The third category is animation, which rolls across datasets to show change with graphic precision. These tools are particularly useful for yielding insights on time-series data (weather, people movements, etc.), where changes in quantity or location can be tracked and analyzed (GapMinder’s application is one example).

Software applications that employ these visualization techniques have proliferated. Social media, such as Facebook and LinkedIn, provide methods to gauge roles and strengths in relationships within people’s networks. Data and economics firms, such as Bloomberg and Hoover’s, use elaborate data displays to inform investment, business, and trading opportunities. The security, emergency management, and public health sectors use mobile applications to help identify, track, and respond to incidents of public hazard. The transportation sector monitors the movement of a significant amount of cargo and people to ensure safe and efficient passage over land and sea and through the air. Marketing firms and major retailers use social networking applications to identify customer attitudes and anticipate (or influence) future trends. The IC is using similar applications, and many would be powerful on a PDB tablet.

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The maps above are taken from an integrated geospatial platform (ArcGIS) that allows user to interact with maps and investigate the underlying analytic methods and supporting data. They also permit the display of data in different time periods. In these ways, a map can serve as a powerful foundation for analysis and decisionmaking. The map of Africa (top) communicates the results of statistical clustering analysis to identify African political entities with similar vulnerability characteristics. This Web map illustrates Internet users as a share of country populations in 2001. Map symbols are dynamically derived from open-source tabular data served by the World Bank, illustrating the use of federated Web services. Users can also interrogate underlying data and retrieve thousands of other datasets. (Used with permission.)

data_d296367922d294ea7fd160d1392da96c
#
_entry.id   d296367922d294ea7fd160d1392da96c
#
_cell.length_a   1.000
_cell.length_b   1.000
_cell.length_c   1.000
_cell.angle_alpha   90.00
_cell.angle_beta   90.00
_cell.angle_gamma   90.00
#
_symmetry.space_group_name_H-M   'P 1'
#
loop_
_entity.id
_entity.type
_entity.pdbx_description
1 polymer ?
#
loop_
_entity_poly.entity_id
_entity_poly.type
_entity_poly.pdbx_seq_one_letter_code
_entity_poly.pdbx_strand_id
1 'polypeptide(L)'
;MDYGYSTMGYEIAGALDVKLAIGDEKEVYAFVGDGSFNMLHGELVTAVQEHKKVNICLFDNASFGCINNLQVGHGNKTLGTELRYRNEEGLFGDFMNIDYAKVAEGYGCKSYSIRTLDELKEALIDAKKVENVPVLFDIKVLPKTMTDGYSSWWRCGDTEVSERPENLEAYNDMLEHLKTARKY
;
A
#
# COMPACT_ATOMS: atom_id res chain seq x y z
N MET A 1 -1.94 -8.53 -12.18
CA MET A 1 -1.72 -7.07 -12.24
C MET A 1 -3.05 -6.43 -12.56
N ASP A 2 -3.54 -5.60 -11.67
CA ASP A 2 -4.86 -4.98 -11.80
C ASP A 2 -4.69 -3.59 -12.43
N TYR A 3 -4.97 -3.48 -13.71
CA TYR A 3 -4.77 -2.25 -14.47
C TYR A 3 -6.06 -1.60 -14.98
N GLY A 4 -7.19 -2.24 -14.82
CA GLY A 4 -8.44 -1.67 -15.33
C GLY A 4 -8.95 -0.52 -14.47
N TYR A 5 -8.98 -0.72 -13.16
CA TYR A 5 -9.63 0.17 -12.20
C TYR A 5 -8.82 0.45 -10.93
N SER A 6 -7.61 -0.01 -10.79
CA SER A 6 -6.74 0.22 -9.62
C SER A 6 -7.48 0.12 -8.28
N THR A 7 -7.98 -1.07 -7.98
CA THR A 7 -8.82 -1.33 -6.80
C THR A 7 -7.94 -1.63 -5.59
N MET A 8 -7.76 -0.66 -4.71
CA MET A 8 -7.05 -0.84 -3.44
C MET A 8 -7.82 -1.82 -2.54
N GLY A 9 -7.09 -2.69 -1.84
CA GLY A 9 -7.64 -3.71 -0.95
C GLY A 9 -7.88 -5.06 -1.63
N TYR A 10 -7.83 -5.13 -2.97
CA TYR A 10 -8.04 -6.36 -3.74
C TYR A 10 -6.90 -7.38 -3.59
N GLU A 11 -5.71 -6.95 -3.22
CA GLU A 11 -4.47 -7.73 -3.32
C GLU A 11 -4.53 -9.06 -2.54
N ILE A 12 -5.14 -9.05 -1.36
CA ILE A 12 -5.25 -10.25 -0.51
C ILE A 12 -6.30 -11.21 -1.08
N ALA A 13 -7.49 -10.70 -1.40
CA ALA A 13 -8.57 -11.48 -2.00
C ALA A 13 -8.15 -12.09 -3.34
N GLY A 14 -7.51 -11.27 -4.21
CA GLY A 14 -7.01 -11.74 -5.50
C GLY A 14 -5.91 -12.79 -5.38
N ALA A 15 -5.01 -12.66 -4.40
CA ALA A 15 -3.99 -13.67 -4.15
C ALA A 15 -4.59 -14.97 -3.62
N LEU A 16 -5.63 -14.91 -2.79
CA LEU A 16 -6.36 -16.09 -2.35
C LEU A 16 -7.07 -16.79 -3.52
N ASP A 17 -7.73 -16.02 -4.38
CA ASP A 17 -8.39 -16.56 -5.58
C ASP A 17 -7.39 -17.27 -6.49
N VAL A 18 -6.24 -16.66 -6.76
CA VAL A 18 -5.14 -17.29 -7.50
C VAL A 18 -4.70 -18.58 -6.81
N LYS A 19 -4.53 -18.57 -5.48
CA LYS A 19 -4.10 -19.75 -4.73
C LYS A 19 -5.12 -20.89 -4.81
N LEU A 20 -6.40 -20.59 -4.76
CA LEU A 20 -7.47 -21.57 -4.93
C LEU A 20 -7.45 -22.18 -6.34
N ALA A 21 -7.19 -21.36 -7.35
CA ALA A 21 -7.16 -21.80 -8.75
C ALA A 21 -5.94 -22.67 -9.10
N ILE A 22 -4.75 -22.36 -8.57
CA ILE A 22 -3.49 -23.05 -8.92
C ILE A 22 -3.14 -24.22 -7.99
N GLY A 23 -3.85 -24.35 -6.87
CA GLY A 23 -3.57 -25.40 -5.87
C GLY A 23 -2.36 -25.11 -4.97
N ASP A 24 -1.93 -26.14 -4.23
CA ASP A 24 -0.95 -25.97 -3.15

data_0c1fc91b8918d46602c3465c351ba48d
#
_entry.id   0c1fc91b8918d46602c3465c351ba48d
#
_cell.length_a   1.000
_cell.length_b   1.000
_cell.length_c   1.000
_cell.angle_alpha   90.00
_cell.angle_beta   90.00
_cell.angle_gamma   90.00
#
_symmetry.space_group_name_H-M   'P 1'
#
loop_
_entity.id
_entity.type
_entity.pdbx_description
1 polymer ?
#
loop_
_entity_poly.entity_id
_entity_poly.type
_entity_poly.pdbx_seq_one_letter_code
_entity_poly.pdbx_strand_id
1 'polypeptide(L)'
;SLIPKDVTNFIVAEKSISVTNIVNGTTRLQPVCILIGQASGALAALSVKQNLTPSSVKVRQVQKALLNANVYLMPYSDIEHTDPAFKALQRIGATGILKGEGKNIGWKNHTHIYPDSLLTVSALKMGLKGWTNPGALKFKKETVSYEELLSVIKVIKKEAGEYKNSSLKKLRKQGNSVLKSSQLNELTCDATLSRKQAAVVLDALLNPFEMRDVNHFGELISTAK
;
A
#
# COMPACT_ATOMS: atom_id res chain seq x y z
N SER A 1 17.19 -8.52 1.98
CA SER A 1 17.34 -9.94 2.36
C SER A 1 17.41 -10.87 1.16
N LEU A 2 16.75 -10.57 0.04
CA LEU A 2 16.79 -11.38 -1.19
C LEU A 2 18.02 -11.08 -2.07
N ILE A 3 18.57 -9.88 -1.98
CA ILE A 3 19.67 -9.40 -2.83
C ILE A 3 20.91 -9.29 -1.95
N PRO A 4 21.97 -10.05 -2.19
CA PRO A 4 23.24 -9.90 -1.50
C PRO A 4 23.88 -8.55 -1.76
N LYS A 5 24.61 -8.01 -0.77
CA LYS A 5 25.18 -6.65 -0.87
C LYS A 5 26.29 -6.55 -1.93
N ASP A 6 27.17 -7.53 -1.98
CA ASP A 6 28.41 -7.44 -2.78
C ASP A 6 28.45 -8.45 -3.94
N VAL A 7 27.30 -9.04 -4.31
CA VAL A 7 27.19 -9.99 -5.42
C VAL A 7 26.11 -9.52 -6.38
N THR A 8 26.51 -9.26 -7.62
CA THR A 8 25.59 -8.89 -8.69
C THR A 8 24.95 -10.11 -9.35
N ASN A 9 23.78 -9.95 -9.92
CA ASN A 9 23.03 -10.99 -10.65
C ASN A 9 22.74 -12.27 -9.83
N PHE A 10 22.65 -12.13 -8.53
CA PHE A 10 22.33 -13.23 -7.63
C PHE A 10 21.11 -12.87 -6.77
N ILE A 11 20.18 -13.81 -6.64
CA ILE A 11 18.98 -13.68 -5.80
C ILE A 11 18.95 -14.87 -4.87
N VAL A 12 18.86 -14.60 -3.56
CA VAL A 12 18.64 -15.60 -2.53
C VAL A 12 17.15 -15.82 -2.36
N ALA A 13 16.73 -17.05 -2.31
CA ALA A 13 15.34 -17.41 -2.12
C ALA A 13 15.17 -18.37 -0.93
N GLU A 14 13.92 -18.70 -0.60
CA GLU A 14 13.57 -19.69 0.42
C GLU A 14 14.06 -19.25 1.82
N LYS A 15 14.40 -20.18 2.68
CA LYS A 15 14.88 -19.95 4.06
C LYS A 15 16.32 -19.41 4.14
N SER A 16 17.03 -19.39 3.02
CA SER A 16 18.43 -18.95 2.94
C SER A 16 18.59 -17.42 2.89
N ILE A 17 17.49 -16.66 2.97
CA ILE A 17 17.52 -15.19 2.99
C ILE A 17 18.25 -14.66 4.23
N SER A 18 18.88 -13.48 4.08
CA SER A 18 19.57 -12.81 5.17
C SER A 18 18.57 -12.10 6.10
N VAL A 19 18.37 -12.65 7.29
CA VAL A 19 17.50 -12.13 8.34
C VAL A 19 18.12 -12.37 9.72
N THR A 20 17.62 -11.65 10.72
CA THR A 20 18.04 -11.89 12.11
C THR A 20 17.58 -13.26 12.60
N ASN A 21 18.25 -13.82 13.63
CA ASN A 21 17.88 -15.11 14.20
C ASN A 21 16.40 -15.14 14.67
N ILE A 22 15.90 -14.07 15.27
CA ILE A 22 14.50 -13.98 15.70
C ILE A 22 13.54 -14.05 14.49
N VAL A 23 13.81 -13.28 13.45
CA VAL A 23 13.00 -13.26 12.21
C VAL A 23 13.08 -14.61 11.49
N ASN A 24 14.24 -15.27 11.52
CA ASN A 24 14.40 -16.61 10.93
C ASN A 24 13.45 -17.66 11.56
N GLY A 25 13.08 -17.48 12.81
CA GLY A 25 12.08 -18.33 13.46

Innovations in interactive user interfaces have greatly enhanced the impact of these visualization techniques and software applications, permitting far more direct and intimate interaction with users. These interfaces take advantage of Cloud technologies to reveal novel insights about large sets of current and historical data. For example, GapMinder software illustrates and animates up to five pieces of multidimensional, time-series information simultaneously. Tools such as Google Maps and Google Earth collate independent sources of geographically indexed information to create strong context-building environments. Interactive zoom and pan interfaces expose different levels of detail to provide the context and orientation that different users may require. Other interfaces mine and illustrate dynamics of social networks to expose otherwise unappreciated facets of relationships among key actors.

Palantir offers a suite of software applications for integrating, visualizing and analyzing many kinds of data, including structured, unstructured, relational, temporal and geospatial, in a collaborative environment. It has shown value in disparate domains, from intelligence to defense to law enforcement to financial services. TouchTable has developed a hardware and software platform for collaboration in small group environments that allows users to seamlessly share on-screen visualizations and interactions over a distributed network in a common workspace. It structures discussion geospatially and can be deployed to remote locations, including forward operating bases, command centers, and mobile field units.

The tablet is not the only device to exploit these capabilities, but for the next few years, its mobility, size, and wireless capabilities will offer more unique attributes for PDB recipients. Tablets are likely to retain value in at least two areas. One is in providing a first-order review of graphically intensive materials, leaving subsequent, more detailed review to experts using more powerful computing platforms. A second area is in readily establishing connectivity through text-messaging, e-mail, or video communications to pass along information quickly. In this way, the tablet can serve as a medium for passing along sufficient data to provide early warning.

Over the next decade, however, a tablet-sized platform may encroach on the role of larger and smaller platforms. Industry is investing billions of dollars in research and industrial solid-state manufacturing capabilities to generate a hybrid platform with a tablet’s size but with capabilities even more powerful than today’s conventional desktop computers.